The same company also has World vs. Hero which is a two-player, non-GM game, but I don't have any experience with that game (though there is some discussion in the Yahoo Group).

  • \$\begingroup\$ As for adapting the MGME to other systems: it is essentially a way to answer the "what happens next?" question when you just don't know. As this does happen to actual GMs, the Mythic GM Emulator can be used straight-up as a nice backup tool for a GM. \$\endgroup\$ – SevenSidedDie Sep 26 '10 at 4:16

A number of "indie" games are GMless:

  • Annalise
  • Breaking the Ice
  • Fiasco
  • Kagematsu
  • Polaris
  • The Shab-al-Hiri Roach
  • Shock: social science-fiction
  • Spione
  • Universalis

Most of these just apportion the various GM responsibilities to different people at different times. In general, you're never going to get rid of the need for someone to do certain "GMish" things at the table, but you don't need to have a single player doing all of them all the time.

Various GMless techniques you can lift, with examples from some of the games listed above:

  • Hidden information. In traditional games, the GM owns all the hidden or secret information. Annalise lets every player-character own a secret written by another player and redistributed randomly.

  • Providing opposition. In traditional games, the GM provides all the opposition against the PCs. In Shock:, each player plays a protagonist, and another player plays his or her antagonist.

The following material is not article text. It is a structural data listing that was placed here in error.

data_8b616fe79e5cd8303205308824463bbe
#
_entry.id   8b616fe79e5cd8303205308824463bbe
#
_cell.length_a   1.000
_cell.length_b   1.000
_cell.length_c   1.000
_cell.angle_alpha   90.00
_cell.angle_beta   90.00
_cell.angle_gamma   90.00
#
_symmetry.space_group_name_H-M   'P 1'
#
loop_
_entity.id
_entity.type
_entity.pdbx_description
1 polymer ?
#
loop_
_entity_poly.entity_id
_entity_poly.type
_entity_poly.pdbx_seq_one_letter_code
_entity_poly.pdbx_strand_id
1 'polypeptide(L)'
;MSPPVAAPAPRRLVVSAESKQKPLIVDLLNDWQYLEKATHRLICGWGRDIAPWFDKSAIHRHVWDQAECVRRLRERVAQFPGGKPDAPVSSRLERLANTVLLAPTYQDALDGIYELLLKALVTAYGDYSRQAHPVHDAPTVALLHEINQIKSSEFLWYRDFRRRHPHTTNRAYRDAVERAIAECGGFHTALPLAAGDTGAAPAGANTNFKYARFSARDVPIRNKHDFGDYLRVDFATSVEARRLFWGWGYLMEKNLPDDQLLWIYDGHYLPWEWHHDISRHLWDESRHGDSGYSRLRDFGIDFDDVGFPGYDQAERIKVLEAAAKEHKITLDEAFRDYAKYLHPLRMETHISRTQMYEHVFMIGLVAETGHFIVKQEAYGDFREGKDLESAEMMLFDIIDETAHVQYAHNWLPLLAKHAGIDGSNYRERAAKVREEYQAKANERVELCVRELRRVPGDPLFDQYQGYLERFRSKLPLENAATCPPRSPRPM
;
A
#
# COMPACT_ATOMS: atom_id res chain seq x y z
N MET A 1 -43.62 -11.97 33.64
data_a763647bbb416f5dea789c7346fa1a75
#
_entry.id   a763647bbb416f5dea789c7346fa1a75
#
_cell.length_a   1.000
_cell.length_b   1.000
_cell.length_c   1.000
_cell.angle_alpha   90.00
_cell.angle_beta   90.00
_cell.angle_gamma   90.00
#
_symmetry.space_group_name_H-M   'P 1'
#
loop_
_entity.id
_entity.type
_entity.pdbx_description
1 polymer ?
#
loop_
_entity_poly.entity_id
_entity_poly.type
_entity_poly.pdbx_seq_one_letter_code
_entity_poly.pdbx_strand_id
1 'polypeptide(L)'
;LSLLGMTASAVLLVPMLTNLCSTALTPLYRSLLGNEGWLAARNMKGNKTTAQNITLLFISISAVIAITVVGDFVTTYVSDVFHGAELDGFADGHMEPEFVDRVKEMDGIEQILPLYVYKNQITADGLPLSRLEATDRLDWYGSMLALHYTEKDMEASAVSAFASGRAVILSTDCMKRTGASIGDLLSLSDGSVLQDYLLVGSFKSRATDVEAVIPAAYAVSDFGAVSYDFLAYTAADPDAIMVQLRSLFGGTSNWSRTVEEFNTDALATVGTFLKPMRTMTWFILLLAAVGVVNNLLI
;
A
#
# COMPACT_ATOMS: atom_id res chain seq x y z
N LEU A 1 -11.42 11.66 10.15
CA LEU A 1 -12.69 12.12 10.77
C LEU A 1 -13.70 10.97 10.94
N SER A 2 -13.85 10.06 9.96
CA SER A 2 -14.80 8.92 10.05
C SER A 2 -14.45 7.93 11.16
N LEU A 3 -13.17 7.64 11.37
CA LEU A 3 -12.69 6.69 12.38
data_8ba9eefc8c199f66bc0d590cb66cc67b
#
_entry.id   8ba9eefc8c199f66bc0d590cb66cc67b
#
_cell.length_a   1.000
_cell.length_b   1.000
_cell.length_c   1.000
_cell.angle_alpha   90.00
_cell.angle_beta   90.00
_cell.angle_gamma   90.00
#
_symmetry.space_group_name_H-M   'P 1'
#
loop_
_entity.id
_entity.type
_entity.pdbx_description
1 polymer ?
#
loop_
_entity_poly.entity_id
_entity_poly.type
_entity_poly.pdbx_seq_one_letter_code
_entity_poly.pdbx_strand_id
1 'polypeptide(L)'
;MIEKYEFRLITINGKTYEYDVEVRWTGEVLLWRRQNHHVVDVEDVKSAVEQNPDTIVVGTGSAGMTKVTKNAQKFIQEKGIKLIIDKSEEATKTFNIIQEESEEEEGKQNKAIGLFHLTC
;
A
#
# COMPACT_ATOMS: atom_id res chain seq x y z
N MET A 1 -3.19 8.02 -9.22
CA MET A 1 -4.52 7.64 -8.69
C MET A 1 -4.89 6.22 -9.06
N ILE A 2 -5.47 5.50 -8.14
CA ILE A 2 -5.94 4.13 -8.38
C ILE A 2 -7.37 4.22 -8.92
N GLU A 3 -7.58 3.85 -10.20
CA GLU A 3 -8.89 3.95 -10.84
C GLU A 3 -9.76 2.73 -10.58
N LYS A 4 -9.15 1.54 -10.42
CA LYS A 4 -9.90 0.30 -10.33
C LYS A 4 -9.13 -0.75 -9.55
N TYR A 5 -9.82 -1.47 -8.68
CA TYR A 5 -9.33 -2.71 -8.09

• Having NPCs at all. The GM in traditional games creates and runs non-player characters (NPCs). In Breaking the Ice, Fiasco, and Kagematsu, you don't really need NPCs. All the action is about the PCs and the conflicts they run into, generally.

  • Running the NPCs. In traditional games, the GM plays all the NPCs and opposition. In The Shab-al-Hiri Roach, a player can appoint another player on the spot to play a specific NPC. In Polaris, certain players are designated to play certain NPCs, but these roles shift positionally (the player on your right, left, or across from you, etc.).

  • Pacing. In traditional games, the GM is responsible for the pace of the game, cutting from scene to scene, and making sure every PC gets a fair amount of spotlight time. In Annalise, there are rules that make sure every player is involved in every scene; additionally, there are rules and guidelines for advancing the story toward an ending.